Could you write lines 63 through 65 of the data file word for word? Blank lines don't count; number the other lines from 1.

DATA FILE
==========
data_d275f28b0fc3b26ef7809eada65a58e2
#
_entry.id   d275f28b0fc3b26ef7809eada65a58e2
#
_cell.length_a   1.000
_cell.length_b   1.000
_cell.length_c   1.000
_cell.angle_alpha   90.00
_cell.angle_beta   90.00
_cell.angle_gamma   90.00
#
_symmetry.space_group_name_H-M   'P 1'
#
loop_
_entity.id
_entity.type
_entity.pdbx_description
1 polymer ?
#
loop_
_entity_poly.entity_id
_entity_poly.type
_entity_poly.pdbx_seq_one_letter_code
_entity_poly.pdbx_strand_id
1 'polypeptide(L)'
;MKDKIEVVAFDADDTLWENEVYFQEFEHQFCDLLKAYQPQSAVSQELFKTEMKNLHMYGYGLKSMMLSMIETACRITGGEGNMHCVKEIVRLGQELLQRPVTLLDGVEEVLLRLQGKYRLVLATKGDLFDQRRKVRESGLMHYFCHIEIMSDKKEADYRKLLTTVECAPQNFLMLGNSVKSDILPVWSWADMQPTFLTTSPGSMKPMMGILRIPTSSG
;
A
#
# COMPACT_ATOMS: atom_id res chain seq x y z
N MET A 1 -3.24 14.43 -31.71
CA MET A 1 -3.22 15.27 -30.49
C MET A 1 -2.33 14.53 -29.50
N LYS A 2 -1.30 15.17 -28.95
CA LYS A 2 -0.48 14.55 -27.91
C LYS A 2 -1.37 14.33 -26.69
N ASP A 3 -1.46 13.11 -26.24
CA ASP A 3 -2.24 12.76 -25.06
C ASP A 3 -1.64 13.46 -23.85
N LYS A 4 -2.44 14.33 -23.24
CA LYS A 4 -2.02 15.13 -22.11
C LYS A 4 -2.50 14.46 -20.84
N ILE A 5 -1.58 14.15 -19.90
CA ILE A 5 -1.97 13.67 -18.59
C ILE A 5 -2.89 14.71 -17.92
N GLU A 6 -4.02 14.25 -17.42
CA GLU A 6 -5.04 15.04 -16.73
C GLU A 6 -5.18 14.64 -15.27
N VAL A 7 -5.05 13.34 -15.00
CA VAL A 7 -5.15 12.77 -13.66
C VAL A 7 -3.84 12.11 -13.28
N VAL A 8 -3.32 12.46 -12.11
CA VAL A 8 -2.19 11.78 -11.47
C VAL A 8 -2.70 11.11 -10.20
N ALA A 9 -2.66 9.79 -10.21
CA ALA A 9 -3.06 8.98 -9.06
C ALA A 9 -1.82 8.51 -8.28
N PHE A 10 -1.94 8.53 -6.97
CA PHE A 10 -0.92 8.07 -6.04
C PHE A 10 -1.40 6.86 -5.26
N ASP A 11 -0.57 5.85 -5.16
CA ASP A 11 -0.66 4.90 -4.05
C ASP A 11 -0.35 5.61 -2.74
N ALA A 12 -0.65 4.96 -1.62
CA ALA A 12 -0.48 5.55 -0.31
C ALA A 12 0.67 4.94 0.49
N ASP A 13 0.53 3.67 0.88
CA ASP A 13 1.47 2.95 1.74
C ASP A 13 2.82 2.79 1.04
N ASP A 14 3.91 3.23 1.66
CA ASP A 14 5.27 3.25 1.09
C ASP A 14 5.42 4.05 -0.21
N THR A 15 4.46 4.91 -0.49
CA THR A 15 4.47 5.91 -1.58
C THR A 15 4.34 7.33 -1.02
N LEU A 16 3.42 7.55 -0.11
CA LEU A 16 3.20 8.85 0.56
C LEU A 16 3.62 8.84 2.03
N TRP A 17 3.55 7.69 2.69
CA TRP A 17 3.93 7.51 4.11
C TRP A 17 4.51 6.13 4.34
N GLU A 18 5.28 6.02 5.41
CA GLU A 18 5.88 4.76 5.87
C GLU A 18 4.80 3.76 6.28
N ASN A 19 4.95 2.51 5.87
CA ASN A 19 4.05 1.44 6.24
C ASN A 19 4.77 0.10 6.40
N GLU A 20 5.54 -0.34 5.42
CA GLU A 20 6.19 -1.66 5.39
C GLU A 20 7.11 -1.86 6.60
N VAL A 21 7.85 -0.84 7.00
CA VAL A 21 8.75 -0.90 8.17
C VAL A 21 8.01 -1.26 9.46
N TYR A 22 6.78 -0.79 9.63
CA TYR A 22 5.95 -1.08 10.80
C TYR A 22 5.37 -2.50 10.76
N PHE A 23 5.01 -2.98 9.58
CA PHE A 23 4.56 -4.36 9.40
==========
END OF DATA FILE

C ASP A 11 -0.35 5.61 -2.74
N ALA A 12 -0.65 4.96 -1.62
CA ALA A 12 -0.48 5.55 -0.31